Sunny Side Up

Diona Doherty
Cheesy Grin Productions
Lyric Theatre, Belfast

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Diona Doherty in Sunny Side Up Credit: Rebekah Hutchinson
Diona Doherty in Sunny Side Up Credit: Rebekah Hutchinson
Diona Doherty in Sunny Side Up Credit: Rebekah Hutchinson
Diona Doherty in Sunny Side Up Credit: Rebekah Hutchinson

Diona Doherty’s Sunny Side Up at Belfast’s Lyric Theatre is a frank, feeling and often laugh-out-loud portrait of a young couple struggling through the trauma of IVF to have a child.

Doherty has staked her claim in recent years as one of Northern Ireland’s freshest stand-up comedians since being shortlisted in the 2021 BBC New Comedy Awards. She has also shown herself adept at scripting long-form stage comedies with shows that have drawn new and conspicuously female audiences such as Bridesmaids of Northern Ireland and The Hen Do.

Here, stand-up directness fuses with autobiographical reflection in an often poignant show that draws on Doherty’s own experience of undergoing IVF treatment. If it doesn’t quite come fully into focus, relying too much on stand-up shtick for its set-piece vignettes of ripe characters and episodes along the way, what one takes away from the evening is its confessional honesty.

For all her obvious nerves (a thin house on a rain-drenched evening not helping), Doherty delivers a personable performance that tickles the funny bone as much as it touches the heart. Her reflex to rush towards assorted, winningly delivered punchlines is mitigated by achingly delivered moments of pathos and pain.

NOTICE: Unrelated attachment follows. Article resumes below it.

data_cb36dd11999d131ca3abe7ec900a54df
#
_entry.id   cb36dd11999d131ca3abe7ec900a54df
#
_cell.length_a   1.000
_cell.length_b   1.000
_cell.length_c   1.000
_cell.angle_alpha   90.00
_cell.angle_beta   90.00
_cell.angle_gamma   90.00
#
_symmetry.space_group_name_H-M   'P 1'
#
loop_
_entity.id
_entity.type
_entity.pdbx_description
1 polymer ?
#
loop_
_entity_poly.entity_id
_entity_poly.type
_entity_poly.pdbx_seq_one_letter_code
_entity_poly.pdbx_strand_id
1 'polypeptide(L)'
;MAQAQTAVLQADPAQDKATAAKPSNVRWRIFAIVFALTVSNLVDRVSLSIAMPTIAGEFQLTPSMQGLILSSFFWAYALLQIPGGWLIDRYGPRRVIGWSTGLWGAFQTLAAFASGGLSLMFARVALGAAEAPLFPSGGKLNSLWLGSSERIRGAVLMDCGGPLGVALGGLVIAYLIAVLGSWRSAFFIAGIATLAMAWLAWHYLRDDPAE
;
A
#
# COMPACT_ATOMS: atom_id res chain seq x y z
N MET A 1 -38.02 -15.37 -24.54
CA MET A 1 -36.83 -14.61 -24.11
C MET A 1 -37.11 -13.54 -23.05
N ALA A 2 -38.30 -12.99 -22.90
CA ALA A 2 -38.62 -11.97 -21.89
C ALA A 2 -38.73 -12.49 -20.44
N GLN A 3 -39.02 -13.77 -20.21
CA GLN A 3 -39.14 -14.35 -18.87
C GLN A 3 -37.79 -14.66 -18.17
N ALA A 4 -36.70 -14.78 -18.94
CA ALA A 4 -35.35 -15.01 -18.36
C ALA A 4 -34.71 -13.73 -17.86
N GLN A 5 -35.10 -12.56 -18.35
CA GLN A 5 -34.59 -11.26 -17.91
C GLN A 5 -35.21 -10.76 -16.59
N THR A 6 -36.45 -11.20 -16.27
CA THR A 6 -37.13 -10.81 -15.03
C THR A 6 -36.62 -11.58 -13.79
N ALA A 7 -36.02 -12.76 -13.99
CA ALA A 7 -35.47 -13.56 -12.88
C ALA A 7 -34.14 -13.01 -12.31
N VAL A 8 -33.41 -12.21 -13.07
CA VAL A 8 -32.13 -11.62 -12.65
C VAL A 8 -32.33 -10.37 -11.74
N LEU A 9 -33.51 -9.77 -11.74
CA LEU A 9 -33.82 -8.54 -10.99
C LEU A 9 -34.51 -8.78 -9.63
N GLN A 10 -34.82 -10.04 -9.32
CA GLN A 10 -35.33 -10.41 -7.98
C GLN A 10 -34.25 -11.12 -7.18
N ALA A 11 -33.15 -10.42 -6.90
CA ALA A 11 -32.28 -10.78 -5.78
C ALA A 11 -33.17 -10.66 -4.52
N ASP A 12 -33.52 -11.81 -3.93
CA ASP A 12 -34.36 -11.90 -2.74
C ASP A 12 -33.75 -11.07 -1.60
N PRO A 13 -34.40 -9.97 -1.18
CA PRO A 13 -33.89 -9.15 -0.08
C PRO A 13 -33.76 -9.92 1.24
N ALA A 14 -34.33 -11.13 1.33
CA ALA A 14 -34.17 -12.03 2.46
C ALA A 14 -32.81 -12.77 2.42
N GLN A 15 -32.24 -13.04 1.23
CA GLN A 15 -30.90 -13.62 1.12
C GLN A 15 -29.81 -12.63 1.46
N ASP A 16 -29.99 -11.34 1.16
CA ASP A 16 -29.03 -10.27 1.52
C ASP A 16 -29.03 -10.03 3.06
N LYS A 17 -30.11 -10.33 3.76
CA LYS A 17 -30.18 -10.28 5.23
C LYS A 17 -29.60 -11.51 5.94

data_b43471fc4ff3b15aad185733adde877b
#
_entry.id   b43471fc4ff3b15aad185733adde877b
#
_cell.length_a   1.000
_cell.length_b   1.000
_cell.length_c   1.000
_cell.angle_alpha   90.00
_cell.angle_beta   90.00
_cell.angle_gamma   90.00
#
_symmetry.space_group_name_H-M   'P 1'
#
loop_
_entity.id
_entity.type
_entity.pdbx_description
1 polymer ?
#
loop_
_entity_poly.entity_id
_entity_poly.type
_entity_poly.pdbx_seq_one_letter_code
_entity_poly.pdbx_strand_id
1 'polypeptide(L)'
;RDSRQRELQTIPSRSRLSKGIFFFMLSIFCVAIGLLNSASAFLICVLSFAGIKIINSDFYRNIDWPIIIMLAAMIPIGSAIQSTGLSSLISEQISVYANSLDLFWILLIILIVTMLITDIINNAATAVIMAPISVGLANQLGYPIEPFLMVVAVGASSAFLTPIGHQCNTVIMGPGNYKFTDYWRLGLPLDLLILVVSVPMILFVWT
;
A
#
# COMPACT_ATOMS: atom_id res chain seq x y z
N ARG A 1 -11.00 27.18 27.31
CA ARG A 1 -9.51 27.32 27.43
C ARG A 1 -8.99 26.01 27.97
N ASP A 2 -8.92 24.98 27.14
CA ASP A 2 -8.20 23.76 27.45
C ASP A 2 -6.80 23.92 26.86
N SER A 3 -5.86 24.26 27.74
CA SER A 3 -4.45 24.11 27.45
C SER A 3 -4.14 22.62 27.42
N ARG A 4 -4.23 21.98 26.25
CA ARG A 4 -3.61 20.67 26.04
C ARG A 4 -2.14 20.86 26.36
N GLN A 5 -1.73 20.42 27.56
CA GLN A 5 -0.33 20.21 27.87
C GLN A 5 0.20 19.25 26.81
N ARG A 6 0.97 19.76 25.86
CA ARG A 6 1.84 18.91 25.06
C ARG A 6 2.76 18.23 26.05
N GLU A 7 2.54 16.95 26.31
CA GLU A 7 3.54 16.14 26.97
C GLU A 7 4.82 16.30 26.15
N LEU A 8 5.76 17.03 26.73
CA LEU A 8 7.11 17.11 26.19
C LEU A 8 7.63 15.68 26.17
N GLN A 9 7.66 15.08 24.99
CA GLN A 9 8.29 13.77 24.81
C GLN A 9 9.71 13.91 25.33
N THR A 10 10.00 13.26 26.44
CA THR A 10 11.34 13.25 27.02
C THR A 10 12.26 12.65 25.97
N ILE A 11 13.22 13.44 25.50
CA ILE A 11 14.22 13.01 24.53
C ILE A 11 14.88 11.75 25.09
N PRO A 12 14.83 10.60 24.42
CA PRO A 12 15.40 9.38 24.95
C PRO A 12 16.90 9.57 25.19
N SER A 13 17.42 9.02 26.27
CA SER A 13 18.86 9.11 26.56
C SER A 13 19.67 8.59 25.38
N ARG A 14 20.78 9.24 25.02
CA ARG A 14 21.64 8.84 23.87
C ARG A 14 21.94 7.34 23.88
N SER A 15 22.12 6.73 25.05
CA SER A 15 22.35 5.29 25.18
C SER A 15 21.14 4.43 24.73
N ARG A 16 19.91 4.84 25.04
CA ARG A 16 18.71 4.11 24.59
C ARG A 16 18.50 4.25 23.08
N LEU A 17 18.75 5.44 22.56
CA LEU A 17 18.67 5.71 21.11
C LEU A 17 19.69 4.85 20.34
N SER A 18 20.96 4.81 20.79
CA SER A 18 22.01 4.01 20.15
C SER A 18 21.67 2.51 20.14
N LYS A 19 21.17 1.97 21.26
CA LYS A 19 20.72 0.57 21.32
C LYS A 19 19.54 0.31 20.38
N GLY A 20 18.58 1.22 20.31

As feisty as it is vulnerable, Sunny Side Up also points to her growing ability and confidence as a promising writer of drama alongside her tried-and-tested comedy credentials. And that despite the expanse of the Lyric’s main stage and Doherty’s use of a head mic rather working against the intimacy the show aspires to.

The uncredited set—a calendar-page floor with dates crossed off before the circled ‘Test Day’, and an infant tree whose meaning is divulged late-on in a painfully moving revelation—is articulately understated. So, too, the unacknowledged lighting, although the amplified sound has a tendency to mask and blur Doherty’s voice.

Patrick J O’Reilly’s direction adds welcome physicality to a performer more accustomed to standing behind a microphone and provides telling contrast between moments of farce and heartbreak.

Reviewer: Michael Quinn

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